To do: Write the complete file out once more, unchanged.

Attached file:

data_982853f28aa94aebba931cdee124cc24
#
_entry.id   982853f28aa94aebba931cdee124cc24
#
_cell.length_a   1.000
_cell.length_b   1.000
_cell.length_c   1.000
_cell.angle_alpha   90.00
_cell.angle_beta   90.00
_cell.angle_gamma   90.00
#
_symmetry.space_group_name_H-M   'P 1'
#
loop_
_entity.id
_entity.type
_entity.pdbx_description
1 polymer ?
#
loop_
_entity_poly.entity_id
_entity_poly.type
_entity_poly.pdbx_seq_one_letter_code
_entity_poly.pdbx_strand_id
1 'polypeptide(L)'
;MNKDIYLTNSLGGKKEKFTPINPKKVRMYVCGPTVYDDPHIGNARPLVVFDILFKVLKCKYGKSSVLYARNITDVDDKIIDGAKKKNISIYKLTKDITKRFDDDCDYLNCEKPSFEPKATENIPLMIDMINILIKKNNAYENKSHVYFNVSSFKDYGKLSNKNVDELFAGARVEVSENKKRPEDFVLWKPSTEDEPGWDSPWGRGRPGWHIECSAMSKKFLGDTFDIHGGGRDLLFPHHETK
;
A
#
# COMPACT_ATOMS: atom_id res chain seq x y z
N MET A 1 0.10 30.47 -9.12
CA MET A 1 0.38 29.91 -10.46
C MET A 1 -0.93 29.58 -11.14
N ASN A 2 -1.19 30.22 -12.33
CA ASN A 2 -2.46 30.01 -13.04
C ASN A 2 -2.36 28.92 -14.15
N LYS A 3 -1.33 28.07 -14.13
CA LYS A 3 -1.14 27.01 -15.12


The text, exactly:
data_982853f28aa94aebba931cdee124cc24
#
_entry.id   982853f28aa94aebba931cdee124cc24
#
_cell.length_a   1.000
_cell.length_b   1.000
_cell.length_c   1.000
_cell.angle_alpha   90.00
_cell.angle_beta   90.00
_cell.angle_gamma   90.00
#
_symmetry.space_group_name_H-M   'P 1'
#
loop_
_entity.id
_entity.type
_entity.pdbx_description
1 polymer ?
#
loop_
_entity_poly.entity_id
_entity_poly.type
_entity_poly.pdbx_seq_one_letter_code
_entity_poly.pdbx_strand_id
1 'polypeptide(L)'
;MNKDIYLTNSLGGKKEKFTPINPKKVRMYVCGPTVYDDPHIGNARPLVVFDILFKVLKCKYGKSSVLYARNITDVDDKIIDGAKKKNISIYKLTKDITKRFDDDCDYLNCEKPSFEPKATENIPLMIDMINILIKKNNAYENKSHVYFNVSSFKDYGKLSNKNVDELFAGARVEVSENKKRPEDFVLWKPSTEDEPGWDSPWGRGRPGWHIECSAMSKKFLGDTFDIHGGGRDLLFPHHETK
;
A
#
# COMPACT_ATOMS: atom_id res chain seq x y z
N MET A 1 0.10 30.47 -9.12
CA MET A 1 0.38 29.91 -10.46
C MET A 1 -0.93 29.58 -11.14
N ASN A 2 -1.19 30.22 -12.33
CA ASN A 2 -2.46 30.01 -13.04
C ASN A 2 -2.36 28.92 -14.15
N LYS A 3 -1.33 28.07 -14.13
CA LYS A 3 -1.14 27.01 -15.12